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WannaCry. Who's the author?
Friday, May 26, 2017
The authorship of the much-talked-about WannaCry is a question that interests everyone—from law enforcement agencies and information security specialists to ordinary users. The information set forth below is not the official opinion of Doctor Web; it's just reflections on how easy it is for someone to be accused of cybercrimes when there is a shortage of information.
Let's start with the facts:
- The hacker group Shadow Brokers published another batch of hacker tools stolen from Equation Group, which is suspected of having ties to the US National Security Agency This time exploits for vulnerabilities in various versions of Windows were published—from Windows 2000 and Server 2012 up to Windows 7 and 8. The published archive contains at least 23 tools, including EternalBlue, Oddjob, Easybee, EducatedScholar, EnglishmanDentist, EsikmoRoll, EclipsedWing, Emphasismine, EmeraldThread, EternalRomance, EternalSynergy, Ewokefrenzy, ExplodingCan, ErraticGopher, EsteemAudit, Doublepulsar, Mofconfig and Fuzzbunch.
- Microsoft (notified by an “unknown friend" about the upcoming publication) conducted an analysis of the exploits and stated that vulnerabilities in the SMB v1-3 protocol exploited by EternalBlue, EmeraldThread, EternalChampion, EternalRomance, ErraticGopher, EducatedScholar and EternalSynergy had already been fixed in previous years and that some had been eliminated this year (CVE-2017-0146 and CVE-2017-0147). A security patch was released three years ago, in 2014, to close a vulnerability in domain controllers, running Windows 2000, 2003, 2008 and 2008 R2, that was exploited by the tool EsikmoRoll. It was noted that the tools EnglishmanDentist, EsteemAudit, and ExplodingCan don't work on Windows-supported versions so patches won’t be released for them.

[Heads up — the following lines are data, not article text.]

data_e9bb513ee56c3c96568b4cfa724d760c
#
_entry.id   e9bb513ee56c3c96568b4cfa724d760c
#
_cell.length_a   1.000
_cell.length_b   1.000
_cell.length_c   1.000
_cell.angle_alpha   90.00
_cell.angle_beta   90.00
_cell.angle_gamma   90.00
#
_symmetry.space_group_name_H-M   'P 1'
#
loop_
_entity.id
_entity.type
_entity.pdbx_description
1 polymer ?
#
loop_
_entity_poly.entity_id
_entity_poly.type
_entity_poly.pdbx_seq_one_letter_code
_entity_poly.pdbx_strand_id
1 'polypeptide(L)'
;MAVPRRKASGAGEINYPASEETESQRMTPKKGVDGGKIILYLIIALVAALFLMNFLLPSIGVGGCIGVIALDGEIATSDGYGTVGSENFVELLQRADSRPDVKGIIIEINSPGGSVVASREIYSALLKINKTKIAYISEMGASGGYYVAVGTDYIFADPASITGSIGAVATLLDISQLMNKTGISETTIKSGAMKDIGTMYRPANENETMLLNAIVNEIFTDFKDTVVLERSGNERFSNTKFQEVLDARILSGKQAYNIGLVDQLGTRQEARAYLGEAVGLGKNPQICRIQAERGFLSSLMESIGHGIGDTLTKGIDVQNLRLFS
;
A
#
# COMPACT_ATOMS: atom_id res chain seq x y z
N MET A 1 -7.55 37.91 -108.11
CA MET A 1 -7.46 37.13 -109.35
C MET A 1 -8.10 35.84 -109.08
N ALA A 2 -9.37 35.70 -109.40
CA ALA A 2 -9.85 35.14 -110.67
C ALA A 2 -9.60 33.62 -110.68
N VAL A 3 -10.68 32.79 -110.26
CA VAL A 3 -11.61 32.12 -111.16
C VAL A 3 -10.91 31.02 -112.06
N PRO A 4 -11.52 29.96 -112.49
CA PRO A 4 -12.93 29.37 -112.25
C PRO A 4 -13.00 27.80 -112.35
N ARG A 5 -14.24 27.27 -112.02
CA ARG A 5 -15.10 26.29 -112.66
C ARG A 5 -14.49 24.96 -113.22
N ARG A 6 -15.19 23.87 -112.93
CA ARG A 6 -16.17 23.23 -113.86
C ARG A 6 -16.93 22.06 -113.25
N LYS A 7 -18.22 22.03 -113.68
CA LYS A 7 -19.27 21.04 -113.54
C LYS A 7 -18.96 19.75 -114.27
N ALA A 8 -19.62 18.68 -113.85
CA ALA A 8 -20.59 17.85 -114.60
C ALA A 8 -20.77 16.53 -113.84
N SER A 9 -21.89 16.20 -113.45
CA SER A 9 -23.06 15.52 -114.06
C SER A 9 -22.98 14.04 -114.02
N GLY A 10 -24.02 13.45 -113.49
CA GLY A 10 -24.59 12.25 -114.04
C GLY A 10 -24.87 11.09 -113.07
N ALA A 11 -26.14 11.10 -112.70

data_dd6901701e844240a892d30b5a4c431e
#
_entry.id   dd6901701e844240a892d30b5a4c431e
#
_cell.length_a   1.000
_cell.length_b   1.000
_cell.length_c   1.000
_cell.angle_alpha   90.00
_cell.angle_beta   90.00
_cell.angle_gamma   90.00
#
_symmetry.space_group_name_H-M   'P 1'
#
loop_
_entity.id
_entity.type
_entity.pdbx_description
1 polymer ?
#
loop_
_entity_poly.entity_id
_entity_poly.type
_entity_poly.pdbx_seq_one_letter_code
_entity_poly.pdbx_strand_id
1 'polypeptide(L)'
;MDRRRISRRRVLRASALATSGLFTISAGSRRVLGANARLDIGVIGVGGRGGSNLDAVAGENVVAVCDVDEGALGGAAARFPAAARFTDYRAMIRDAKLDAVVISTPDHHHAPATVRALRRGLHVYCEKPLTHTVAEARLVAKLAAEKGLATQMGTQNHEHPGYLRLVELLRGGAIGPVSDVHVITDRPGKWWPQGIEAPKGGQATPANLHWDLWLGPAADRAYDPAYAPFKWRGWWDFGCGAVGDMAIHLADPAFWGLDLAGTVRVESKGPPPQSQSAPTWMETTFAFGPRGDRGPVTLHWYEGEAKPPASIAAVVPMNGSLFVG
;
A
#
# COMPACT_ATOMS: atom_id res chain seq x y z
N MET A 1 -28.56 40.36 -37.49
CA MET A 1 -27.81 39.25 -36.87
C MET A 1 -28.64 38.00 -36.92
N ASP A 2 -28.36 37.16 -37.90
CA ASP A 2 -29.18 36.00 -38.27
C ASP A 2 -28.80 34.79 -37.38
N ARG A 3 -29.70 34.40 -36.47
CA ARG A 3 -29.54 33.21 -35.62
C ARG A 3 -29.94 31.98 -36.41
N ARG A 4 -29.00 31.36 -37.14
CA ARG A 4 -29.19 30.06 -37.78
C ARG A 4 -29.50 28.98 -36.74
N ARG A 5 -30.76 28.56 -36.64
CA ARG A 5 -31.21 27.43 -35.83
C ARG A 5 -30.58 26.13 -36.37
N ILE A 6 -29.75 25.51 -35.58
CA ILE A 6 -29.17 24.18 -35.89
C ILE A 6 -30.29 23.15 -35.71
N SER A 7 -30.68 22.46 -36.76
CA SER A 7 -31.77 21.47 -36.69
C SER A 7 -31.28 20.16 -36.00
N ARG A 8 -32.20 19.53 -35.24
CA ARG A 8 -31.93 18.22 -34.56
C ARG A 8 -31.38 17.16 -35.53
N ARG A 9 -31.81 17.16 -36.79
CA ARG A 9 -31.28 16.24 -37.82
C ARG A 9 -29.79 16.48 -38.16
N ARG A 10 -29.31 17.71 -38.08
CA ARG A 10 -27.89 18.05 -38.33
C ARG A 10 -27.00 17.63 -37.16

In particular, the vulnerabilities eventually used by WannaCry were closed with the MS 17-010 update released in March, 2017.
- Using tools published by the hacker group The Shadow Brokers (in particular, EternalBlue and Doublepulsar), the new encoder started spreading at about 10 a.m., and already by that evening, the mass media (not anti-virus manufacturers!) began reporting on numerous infections.
- The Shadow Brokers on Tuesday, May 16, announced "TheShadowBrokers Data Dump of the Month" service, whereby each month it will provide its subscribers with new exploits for previously unknown vulnerabilities in browsers, routers, handhelds, and Windows 10, as well as with data stolen from SWIFT banking systems and information related to the Russian, Chinese, Iranian, and North Korean nuclear programs.
Creating an exploit is not the same thing as creating a Trojan and using it to conduct an attack.
But who created the Trojan? Who is responsible for the attack—i.e. for spreading the Trojan?
Almost immediately, information appeared about the connection between WannaCry and the hacker group Lazarus.
It’s been noted that the code snippets detected in the previous version of WannaCry were used by Lazarus Group, which is suspected of having ties to Pyongyang.
In this regard, let’s recall what’s been attributed to Lazarus Group: